RICHMOND, Texas — A Texas sheriff said Friday he has apologized to New England Patriots player Elandon Roberts for the actions of a deputy who referred to the linebacker’s race and size during a March traffic stop, but also defended the deputy’s comment and the stop.

Fort Bend County Sheriff Troy Nehls said during a news conference that he spoke with Roberts and his attorney and said the deputy should not have taken so long with the March 10 traffic stop.

Roberts was stopped as he pulled into the driveway of his Houston-area home, and Nehls also said Deputy Adam Watkins was wrong to order Roberts’ wife back inside the home when she saw flashing lights and stepped outside.

Watkins, who is white, was issued a verbal reprimand for how he conducted the stop. But the stop, which was captured on dash-cam video, was warranted because Roberts was traveling 59 mph in a 35 mph zone as he traveled home, Nehls said.

Watkins, in speaking to a colleague, referred to Roberts as a “big, black male,” but Nehls defended the reference to race, saying the deputy was simply offering a description of the driver. The sheriff didn’t comment on why it was necessary for the deputy to invoke Roberts’ race.

Roberts, 25, in a statement to USA Today was critical of his treatment, saying, “Unfortunately, these types of things are happening all too often to African Americans.”

Holtz said Watkins, a rookie only on the job a few months when the stop occurred, became nervous when he saw Roberts initially get out of his car. He said the mistakes Watkins committed were understandable in light of his inexperience.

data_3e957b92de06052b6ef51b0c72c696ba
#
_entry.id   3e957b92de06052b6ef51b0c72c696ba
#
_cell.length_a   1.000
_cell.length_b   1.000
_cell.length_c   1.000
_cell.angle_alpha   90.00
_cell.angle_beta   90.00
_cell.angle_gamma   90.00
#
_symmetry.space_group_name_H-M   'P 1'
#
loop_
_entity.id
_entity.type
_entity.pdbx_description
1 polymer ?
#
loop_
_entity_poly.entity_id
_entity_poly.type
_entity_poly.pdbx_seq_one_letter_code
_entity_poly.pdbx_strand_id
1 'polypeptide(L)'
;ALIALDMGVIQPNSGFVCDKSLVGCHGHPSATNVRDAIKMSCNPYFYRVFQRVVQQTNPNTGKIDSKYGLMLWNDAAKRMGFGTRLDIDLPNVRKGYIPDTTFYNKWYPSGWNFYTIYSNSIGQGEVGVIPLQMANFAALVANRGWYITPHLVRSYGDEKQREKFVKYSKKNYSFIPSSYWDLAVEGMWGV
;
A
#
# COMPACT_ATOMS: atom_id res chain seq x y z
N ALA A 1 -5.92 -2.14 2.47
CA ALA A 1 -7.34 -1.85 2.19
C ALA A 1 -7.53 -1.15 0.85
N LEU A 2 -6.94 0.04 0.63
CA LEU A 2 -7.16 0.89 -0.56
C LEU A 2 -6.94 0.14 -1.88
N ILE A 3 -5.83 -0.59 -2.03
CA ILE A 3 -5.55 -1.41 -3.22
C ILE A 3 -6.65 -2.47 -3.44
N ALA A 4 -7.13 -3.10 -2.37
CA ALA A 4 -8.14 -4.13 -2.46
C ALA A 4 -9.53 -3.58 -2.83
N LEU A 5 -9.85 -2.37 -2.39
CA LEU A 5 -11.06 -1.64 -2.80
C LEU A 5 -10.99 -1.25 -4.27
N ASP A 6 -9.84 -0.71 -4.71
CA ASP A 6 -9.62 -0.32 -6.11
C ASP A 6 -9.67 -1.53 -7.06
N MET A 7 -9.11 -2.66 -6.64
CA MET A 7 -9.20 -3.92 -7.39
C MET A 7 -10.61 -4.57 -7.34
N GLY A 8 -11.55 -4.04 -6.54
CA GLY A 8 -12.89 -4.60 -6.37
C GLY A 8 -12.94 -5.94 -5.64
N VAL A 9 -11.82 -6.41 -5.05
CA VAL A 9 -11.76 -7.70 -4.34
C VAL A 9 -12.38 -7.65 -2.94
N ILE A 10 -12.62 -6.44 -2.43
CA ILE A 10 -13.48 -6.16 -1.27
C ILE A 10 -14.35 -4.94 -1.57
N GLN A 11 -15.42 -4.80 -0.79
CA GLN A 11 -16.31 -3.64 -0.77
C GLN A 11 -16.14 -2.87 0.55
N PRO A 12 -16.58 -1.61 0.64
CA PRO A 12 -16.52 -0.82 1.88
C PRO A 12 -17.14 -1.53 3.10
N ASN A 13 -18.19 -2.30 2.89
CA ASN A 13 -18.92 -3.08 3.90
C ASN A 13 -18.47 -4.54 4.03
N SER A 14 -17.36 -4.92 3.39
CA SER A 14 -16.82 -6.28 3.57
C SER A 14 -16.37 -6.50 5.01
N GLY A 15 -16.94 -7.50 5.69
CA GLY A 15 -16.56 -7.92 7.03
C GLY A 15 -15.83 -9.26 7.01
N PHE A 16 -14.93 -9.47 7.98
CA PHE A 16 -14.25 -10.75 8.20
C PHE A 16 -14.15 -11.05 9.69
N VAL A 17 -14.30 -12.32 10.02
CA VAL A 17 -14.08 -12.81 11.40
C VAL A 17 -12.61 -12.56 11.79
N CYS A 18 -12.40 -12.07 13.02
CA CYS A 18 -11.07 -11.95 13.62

PACKERS: The team reported a profit of just $724,000 in its latest fiscal year, which included a second straight season without a playoff appearance, a large contract extension for quarterback Aaron Rodgers and a change in head coach from Mike McCarthy to Matt LaFleur.

Green Bay’s profit in the year ending March 31 was down 97.9 percent from $34.1 million in the year ending March 2018, and more than 99 percent from the record $75 million in the previous fiscal year.

The team has $397 million in its corporate reserve fund.

RAIDERS: Guard Richie Incognito has been suspended without pay by the NFL for the first two games of the regular season for violating the league’s personal conduct policy.

Incognito, 36, pleaded guilty in April to disorderly conduct in Scottsdale, Arizona, after being accused of threatening employees at a funeral home where his father’s body was being held.

The Raiders signed Incognito in May. The four-time Pro Bowler sat out last season in retirement.

JETS: Second-year tight end Chris Herndon was suspended without pay by the NFL for the first four regular-season games for violating the league’s substance abuse policy.

Herndon pleaded guilty in January to driving while intoxicated in New Jersey in June 2018. The incident occurred about a month after he was selected by the Jets in the fourth round of the NFL draft out of Miami.

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